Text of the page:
My Life with Bob, Pamela Paul;

Family Don’t End with Blood, Lynn Zubernis (Ed.);

Over the Garden Wall, Volume One, Jim Campbell;

Internet Famous, Danika Stone;

The Party, Robyn Harding; and

The Impossible Fortress, Jason Rekulak.

I finished reading three books:

The Lying Game, Ruth Ware;

The Bookshop on the Corner, Jenny Colgan (SO adorable); and

Over the Garden Wall, Volume One.

Currently, I’m reading Jenny Han’s Always and Forever, Lara Jean, and Dear Reader, by Mary O’Connell. I’m really liking both so far!

On the blog, I posted two reviews this past week:

Into the Water, Paula Hawkins; and

None of the Above, I.W. Gregorio.

Ok that’s it for me! Time to get ready to see Wonder Woman, which I hope will be amazing! Happy Sunday!

None of the Above

By I.W. Gregorio

Source: Purchased

Series: n/a

Publication Date: April 7, 2015

Published by Balzer & Bray

My Rating: four-stars

None of the Above

Cover image and synopsis from Goodreads:

A groundbreaking story about a teenage girl who discovers she was born intersex… and what happens when her secret is revealed to the entire school. Incredibly compelling and sensitively told, None of the Above is a thought-provoking novel that explores what it means to be a boy, a girl, or something in between.

What if everything you knew about yourself changed in an instant?

When Kristin Lattimer is voted homecoming queen, it seems like another piece of her ideal life has fallen into place. She’s a champion hurdler with a full scholarship to college and she’s madly in love with her boyfriend. In fact, she’s decided that she’s ready to take things to the next level with him.

But Kristin’s first time isn’t the perfect moment she’s planned—something is very wrong. A visit to the doctor reveals the truth: Kristin is intersex, which means that though she outwardly looks like a girl, she has male chromosomes, not to mention boy “parts.”

Dealing with her body is difficult enough, but when her diagnosis is leaked to the whole school, Kristin’s entire identity is thrown into question. As her world unravels, can she come to terms with her new self?

This was the most recent pick for one of my book clubs and I was really looking forward to reading it.

Once I got into this book, I couldn’t put it down. Kristin’s story was so interesting – I learned a lot from this book – and I needed to know how the story would end. What would she decide to do about school? Would she talk things out with her friends and would they make up?

I really liked Kristin’s relationship with her father. They clearly loved each other, and she kept trying to protect him by hiding things or keeping things from him. I could understand why she was doing that, and I remember being a teenager – sometimes you don’t want to tell your parents about something if you think it will hurt or upset them.

Overall, this was really good and made for some great book club discussion. Recommended!

Into the Water

By Paula Hawkins

Source: Received from the publisher

Series: n/a

Received from the publisher, for free, for review consideration. This does not affect my opinion of the book or the content of my review.

Publication Date: May 2, 2017

Published by Riverhead Books

My Rating: three-half-stars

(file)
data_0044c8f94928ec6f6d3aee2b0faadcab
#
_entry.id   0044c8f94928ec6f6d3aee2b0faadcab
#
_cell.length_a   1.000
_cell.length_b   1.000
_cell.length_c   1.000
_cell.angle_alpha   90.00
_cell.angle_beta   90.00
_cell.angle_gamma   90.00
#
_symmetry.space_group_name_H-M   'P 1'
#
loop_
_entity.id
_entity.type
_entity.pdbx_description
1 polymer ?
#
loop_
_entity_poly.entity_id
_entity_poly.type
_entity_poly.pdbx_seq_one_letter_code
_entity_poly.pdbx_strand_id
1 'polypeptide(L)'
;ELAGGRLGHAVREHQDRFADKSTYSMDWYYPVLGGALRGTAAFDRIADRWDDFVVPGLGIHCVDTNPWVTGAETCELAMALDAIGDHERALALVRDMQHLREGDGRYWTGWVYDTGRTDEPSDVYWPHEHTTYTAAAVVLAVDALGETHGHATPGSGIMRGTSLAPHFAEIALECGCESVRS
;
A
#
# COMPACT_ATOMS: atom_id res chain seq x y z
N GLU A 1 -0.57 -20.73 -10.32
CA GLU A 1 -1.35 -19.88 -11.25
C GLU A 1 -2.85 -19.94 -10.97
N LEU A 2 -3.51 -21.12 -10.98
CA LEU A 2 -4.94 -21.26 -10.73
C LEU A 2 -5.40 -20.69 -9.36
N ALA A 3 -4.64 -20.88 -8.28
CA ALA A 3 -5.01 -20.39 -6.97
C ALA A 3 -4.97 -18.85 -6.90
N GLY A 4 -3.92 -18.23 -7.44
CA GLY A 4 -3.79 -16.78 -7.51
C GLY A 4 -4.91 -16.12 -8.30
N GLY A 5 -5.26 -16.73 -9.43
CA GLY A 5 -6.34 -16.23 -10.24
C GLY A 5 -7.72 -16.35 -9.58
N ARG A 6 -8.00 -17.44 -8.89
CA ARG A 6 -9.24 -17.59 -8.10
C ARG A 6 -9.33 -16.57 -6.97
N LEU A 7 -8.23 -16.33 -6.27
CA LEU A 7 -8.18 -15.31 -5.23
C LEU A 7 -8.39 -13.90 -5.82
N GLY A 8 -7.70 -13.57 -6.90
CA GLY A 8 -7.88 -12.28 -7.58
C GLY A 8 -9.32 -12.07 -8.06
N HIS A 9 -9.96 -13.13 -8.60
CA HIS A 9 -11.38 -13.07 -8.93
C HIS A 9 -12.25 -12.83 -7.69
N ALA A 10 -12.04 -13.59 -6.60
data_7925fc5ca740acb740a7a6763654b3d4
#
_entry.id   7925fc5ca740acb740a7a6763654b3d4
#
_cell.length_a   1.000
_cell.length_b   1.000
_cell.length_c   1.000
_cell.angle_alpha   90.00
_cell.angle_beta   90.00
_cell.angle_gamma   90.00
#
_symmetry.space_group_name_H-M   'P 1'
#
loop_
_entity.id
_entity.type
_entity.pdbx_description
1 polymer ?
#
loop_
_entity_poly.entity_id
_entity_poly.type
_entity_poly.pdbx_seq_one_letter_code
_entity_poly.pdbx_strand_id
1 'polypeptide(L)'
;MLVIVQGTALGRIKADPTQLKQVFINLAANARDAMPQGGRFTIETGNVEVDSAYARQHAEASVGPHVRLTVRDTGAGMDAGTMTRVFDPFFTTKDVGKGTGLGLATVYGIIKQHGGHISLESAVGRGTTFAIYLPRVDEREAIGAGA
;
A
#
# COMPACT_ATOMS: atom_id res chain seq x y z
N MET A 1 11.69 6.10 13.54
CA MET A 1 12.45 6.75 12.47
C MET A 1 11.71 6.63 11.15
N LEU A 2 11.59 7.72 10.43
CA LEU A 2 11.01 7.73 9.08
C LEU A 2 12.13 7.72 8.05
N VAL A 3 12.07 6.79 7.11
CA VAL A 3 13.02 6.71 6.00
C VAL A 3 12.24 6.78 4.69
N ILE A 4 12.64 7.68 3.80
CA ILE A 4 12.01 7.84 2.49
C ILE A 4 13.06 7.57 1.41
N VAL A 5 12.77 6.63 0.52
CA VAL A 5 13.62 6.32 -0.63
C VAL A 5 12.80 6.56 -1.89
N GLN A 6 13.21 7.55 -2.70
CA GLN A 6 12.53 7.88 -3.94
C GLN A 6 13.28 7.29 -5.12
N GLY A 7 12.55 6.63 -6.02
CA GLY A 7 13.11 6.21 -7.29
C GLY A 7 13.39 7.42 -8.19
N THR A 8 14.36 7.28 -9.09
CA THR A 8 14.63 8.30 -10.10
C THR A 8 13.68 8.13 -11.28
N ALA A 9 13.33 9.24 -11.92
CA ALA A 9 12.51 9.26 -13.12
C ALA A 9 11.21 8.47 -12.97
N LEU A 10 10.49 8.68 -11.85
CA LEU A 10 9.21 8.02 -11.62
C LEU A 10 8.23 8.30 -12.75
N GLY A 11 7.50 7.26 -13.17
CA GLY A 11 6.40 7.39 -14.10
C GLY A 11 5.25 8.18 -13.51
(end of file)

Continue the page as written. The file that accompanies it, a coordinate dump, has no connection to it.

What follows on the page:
Into the Water

Cover image and synopsis from Goodreads:

A single mother turns up dead at the bottom of the river that runs through town. Earlier in the summer, a vulnerable teenage girl met the same fate. They are not the first women lost to these dark waters, but their deaths disturb the river and its history, dredging up secrets long submerged.

Left behind is a lonely fifteen-year-old girl. Parentless and friendless, she now finds herself in the care of her mother’s sister, a fearful stranger who has been dragged back to the place she deliberately ran from—a place to which she vowed she’d never return.

With the same propulsive writing and acute understanding of human instincts that captivated millions of readers around the world in her explosive debut thriller, The Girl on the Train, Paula Hawkins delivers an urgent, twisting, deeply satisfying read that hinges on the deceptiveness of emotion and memory, as well as the devastating ways that the past can reach a long arm into the present.

Beware a calm surface—you never know what lies beneath.

I really enjoyed The Girl on the Train, so I was definitely looking forward to reading Paula Hawkins’ follow up.

I wanted to read this book as soon as possible, before I read reviews or had the story spoiled for me in any way. The hard cover I received was a big book, but once I got into it, I read the book in a couple of days.

At first I was confused by all of the characters and time jumps. I was sure that it would come together, but initially I found myself very confused about who everyone was and how they were all connected.

I really liked the mood and atmosphere of the story. The setting was great for a mystery. But I don’t know if it’s because there were so many characters or what, but I didn’t fee like I really connected to any of the characters, or that I really got to know any of them. I wasn’t super invested in the outcome of any one individual’s storyline but I was curious to see, plot-wise, what would happen.

Also, I thought the ‘Drowning Pool’ and stories like Libby’s were going to factor into the story more than they did. I kind of felt like nothing much came of it. It was interesting background information for the story and contributed to the mood and tension, I suppose.

As for the mystery itself, I have very spoiler-y feelings about it. I won’t go into detail here, but I didn’t find it very satisfying.

Overall, I did find Into the Water to be an entertaining, fun read – perhaps one that tried to be a little too twisty for its own good in the end. I didn’t love the book, but I liked it, and will be interested to read the next book from Paula Hawkins.